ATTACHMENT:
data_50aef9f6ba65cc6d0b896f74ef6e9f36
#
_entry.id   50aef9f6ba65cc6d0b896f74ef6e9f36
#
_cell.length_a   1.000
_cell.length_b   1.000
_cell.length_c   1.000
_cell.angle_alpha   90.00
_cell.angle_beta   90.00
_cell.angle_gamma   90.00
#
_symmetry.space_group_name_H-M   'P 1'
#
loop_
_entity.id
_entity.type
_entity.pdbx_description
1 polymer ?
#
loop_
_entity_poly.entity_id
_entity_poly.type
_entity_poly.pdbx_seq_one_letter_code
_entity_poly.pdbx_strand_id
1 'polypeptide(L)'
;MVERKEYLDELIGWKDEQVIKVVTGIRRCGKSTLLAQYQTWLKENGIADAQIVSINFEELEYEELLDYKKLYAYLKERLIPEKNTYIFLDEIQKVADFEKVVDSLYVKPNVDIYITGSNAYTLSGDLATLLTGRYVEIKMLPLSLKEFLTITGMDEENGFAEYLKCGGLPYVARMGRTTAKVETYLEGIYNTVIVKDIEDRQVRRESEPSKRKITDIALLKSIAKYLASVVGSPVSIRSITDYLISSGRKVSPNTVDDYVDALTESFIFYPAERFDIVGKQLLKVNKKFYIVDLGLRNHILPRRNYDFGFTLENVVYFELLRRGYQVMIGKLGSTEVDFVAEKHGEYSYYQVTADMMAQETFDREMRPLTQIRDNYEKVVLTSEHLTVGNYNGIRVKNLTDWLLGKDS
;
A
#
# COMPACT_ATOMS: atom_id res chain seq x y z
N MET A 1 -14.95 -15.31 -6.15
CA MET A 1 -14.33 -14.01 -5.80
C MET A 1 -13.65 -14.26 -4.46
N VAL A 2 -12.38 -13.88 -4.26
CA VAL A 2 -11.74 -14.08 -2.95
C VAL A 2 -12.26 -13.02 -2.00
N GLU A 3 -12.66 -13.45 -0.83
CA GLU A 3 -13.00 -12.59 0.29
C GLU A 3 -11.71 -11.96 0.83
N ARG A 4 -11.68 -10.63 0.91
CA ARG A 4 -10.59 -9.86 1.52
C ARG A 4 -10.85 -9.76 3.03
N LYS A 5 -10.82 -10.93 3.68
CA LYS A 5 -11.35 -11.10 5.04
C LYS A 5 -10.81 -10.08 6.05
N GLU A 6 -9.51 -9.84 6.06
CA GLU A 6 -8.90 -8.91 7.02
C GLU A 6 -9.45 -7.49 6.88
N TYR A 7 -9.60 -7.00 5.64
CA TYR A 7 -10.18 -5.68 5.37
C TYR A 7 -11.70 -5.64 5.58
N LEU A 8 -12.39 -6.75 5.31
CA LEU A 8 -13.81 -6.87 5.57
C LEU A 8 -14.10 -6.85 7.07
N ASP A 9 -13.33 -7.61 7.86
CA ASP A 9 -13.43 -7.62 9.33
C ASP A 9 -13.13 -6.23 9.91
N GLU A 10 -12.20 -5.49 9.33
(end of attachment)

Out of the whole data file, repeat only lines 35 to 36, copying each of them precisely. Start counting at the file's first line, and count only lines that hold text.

CA VAL A 2 -11.74 -14.08 -2.95
C VAL A 2 -12.26 -13.02 -2.00